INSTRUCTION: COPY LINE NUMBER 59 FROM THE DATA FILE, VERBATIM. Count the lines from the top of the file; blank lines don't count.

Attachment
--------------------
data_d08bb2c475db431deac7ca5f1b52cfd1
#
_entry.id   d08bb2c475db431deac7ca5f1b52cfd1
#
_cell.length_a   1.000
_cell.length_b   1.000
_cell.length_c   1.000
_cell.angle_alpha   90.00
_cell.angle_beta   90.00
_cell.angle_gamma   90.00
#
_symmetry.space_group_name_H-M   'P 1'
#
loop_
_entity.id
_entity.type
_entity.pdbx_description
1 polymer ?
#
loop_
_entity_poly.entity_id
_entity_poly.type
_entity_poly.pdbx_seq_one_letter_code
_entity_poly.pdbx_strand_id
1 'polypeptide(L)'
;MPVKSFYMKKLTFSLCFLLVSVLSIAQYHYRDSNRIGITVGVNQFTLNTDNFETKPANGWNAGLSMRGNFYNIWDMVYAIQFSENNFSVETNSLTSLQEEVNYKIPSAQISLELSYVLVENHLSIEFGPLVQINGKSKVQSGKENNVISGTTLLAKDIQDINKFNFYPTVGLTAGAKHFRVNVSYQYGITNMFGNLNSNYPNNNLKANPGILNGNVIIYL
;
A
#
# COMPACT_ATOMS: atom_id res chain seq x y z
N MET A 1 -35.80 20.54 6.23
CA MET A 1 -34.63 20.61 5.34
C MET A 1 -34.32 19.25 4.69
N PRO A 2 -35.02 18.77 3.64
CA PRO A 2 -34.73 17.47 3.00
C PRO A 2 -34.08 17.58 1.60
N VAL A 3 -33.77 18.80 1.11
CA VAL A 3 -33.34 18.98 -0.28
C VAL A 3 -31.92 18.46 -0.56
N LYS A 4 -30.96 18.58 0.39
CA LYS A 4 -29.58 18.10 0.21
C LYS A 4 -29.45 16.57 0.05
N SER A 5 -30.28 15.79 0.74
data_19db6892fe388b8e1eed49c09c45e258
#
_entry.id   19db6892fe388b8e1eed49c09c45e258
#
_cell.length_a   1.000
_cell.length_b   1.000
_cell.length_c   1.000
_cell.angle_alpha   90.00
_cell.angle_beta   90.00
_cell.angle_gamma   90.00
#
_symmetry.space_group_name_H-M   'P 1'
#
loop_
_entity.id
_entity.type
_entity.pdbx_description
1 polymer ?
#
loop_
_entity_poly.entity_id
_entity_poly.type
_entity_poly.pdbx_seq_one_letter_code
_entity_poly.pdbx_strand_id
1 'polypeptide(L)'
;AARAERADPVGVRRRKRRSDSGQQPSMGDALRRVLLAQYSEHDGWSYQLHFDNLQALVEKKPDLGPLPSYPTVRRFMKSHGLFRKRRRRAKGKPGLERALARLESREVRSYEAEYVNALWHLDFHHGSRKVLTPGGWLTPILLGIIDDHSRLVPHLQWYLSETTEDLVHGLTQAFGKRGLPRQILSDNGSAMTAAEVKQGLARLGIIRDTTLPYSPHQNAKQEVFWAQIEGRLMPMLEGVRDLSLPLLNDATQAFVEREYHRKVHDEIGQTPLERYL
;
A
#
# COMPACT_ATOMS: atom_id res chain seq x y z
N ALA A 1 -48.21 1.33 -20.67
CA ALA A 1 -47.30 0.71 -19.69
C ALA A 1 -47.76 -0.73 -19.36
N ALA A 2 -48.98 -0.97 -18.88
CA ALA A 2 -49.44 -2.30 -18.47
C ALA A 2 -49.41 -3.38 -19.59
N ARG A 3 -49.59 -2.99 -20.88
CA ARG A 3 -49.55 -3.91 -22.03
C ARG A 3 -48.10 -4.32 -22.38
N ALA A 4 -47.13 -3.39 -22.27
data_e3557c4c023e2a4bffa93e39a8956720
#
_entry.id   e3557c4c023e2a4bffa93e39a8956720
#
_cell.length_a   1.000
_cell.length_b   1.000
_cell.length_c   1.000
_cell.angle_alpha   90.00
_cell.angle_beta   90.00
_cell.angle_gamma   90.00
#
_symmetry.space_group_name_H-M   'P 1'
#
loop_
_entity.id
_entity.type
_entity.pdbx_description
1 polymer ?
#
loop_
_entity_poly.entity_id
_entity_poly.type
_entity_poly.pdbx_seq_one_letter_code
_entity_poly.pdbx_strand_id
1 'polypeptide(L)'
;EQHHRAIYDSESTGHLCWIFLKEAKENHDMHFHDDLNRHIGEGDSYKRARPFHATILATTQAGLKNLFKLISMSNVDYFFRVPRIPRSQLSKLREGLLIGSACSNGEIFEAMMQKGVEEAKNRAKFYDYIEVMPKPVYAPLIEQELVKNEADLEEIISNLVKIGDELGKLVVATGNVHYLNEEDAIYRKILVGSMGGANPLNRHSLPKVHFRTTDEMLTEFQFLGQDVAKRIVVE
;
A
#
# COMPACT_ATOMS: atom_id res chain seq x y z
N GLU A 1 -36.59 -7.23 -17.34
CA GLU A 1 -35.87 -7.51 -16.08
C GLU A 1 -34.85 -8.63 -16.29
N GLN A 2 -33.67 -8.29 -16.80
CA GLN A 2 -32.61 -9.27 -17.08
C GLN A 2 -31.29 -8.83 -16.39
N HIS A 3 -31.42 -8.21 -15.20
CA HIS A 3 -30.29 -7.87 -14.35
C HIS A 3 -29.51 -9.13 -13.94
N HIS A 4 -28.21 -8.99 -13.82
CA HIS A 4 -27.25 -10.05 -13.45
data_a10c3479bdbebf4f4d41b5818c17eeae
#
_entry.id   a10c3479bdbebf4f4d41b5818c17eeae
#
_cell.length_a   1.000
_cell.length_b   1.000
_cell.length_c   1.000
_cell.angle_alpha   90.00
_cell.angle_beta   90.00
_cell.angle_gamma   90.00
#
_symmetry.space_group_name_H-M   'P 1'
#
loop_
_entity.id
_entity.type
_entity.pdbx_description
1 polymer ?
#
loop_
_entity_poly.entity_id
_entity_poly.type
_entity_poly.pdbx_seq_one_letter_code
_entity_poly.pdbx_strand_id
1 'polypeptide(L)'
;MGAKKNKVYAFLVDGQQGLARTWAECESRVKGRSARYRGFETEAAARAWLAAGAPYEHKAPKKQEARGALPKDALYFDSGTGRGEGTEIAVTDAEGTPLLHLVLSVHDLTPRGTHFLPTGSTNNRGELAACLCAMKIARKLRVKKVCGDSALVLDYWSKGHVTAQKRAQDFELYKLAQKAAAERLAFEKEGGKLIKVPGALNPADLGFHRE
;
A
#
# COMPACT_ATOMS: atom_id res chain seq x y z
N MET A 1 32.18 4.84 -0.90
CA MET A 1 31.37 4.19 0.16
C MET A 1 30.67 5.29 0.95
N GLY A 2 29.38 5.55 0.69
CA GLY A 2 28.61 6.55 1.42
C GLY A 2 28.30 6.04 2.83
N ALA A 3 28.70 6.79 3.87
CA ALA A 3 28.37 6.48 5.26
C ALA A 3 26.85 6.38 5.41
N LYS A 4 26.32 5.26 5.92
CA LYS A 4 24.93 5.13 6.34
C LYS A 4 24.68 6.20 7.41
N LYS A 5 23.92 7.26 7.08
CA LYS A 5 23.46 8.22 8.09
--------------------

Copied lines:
_entity.type